"And than I," chimed in Louis, and Emile added : "If the goose knew that I can't even find my bearings yet on the map, how it would make fun of poor Emile ! You will tell us so much about its cleverness, Uncle, that after this I shan't be able to meet a goose without blushing."
It is very praiseworthy to blush at one's ignorance," his uncle assured him, "especially on a subject as necessary as geography; for it is a sign that in future one will do one's best ; but none may expect to rival the goose. We acquire our knowledge by reflection, study, observation, experience; an animal does not acquire knowledge, it possesses knowledge from its birth. Without ever having learned it, without ever having seen it done, it does everything belonging to its manner of living, and does it admirably well. A feeling not reasoned, a secret impulse proper to its nature, guides it in its acts; it is instinct, the marvels of which I have often related to you. If, to accomplish its astonishing journeys, the goose had to learn geography as we do, it would never see its beloved native land again; but it has as guide the infallible inspiration of instinct, and with this inner compass it wings its unerring way straight toward its natal islet, however hidden by polar fogs that islet may be.
`Its manner of traveling is not less remarkable. I have already told you something about the duck; I come back to the subject in order to emphasize the high degree of mechanical science possessed by the goose. A bird on the wing is held up by the air which its wings strike ; it is also impeded in its progress by the air, the resistance of which it must conquer. To overcome this obstacle with the least possible fatigue what does the bird do, especially the crane, heron, stork, and other wading birds encumbered with long legs and a long neck? They bring the neck back on the breast, point their sharp beak forward, and, holding their outstretched legs close together, trail them behind. With form thus trimmed to extreme slimness, and with beak acting as the point of a spear-head, they cleave the air as a ship plows the wave with its sharp prow. No bird is wanting in this elementary principle of mechanics : to gather the members together and taper the body in the direction of motion, so as to encounter the least resistance. By undertaking these very long flights in large flocks the duck and the goose improve upon this general method.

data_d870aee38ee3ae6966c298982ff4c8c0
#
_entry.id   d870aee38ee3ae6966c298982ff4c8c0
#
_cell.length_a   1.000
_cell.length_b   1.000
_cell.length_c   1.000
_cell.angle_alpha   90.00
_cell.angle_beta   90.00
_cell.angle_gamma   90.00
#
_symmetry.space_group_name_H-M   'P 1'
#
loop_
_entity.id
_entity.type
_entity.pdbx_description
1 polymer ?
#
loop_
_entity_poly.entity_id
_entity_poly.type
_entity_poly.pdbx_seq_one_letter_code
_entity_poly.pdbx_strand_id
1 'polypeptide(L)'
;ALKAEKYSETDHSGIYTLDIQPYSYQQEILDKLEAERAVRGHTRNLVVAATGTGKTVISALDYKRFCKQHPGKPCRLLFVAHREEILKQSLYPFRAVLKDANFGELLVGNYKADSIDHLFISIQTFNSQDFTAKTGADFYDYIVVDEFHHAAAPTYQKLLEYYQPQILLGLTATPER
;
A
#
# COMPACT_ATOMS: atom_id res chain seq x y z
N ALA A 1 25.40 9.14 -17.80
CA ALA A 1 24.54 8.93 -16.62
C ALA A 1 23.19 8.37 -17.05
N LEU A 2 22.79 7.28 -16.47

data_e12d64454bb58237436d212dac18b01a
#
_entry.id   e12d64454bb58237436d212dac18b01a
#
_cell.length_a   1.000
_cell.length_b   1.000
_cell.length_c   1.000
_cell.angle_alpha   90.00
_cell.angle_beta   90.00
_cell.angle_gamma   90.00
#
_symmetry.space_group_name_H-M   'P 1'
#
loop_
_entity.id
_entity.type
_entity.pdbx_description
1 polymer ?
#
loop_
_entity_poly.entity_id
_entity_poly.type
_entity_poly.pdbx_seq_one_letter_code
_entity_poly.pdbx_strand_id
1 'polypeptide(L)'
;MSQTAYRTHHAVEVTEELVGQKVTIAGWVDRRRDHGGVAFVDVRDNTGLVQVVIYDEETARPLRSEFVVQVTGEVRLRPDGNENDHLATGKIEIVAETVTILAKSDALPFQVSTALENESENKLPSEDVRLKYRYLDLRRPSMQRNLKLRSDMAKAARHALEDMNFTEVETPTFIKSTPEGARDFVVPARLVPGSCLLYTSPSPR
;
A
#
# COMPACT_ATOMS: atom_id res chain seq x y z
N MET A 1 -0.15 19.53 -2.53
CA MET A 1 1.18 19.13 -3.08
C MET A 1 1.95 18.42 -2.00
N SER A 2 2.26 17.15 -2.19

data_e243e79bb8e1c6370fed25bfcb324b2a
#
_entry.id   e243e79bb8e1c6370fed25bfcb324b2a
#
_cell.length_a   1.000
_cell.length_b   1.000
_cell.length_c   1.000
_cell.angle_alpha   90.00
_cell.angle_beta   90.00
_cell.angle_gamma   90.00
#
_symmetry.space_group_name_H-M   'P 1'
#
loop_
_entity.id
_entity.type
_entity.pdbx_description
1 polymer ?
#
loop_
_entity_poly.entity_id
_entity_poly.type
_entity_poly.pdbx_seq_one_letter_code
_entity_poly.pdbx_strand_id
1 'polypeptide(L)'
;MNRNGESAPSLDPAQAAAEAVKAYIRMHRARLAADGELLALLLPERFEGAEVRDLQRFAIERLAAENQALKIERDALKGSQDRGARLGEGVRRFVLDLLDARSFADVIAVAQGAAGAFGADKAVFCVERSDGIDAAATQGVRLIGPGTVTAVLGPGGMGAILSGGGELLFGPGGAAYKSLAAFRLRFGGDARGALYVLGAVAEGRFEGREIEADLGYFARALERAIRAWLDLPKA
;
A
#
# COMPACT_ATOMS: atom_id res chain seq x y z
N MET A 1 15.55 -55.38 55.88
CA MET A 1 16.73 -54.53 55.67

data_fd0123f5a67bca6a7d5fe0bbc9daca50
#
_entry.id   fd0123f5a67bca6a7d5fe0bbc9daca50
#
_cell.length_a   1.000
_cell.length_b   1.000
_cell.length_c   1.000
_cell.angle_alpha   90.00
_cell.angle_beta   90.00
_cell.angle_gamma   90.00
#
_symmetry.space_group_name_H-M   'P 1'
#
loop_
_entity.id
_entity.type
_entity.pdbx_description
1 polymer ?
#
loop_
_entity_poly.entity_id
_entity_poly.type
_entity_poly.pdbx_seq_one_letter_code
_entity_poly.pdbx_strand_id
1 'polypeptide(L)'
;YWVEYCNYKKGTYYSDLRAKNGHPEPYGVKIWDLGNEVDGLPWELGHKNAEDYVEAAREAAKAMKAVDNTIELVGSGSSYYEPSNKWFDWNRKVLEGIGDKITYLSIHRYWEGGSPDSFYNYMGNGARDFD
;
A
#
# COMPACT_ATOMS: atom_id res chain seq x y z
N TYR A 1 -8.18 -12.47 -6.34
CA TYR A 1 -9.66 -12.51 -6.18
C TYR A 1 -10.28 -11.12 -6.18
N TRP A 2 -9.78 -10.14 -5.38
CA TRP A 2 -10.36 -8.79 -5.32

"Before going further let us draw a comparison. I will suppose that you are a company of playmates running across lots, and you come to a tract all covered with thick brushwood that has to be parted with feet and hands before you can get through. If each one goes about it in his own way, one here and another there just as it happens, is it not true that the sum total of fatigue for the whole company will be the greatest possible, since each one will have spent his strength in opening a way for himself through the thicket? But now let us suppose, on the other hand, that one of you, the most vigorous of the company, walks at the head, parting the underbrush, and that the others follow him, step by step, taking advantage of the path opened by the leader of the file. Is it not true that under these conditions the sum total of fatigue will be the least possible?"
"All that is obvious," Emile replied. "They could even, if it were a long way through the brushwood, take turns in going ahead, and then no one would be really tired out."
"This device of Emile's has, as you already know, been put in practice from time immemorial by ducks on their long flights. Nor is the goose less happily inspired. If the flock is a small one, the birds composing it range themselves in a continuous single file, each following bird touching with its beak the tail of the preceding one, in order that the way opened through the air may not have time to close again. If the flock is numerous, two files of equal length are formed, and they join each other at an acute angle, advancing point first. This angular arrangement, which we find imitated in the ship's prow, in the farmer's plowshare, in the thin edge' of a wedge, and in any number of utensils fashioned for penetrating a dense mass by overcoming resistance, is the one best suited for cleaving the air with the least possible fatigue. If, to arrange its flying squadron, the goose had taken counsel of the most consummate science of our engineers, it could not have done better. But the goose has no need of others; advised by its instinct, it knew long before us, who call it stupid, one of the great secrets of mechanics, the principle of the wedge.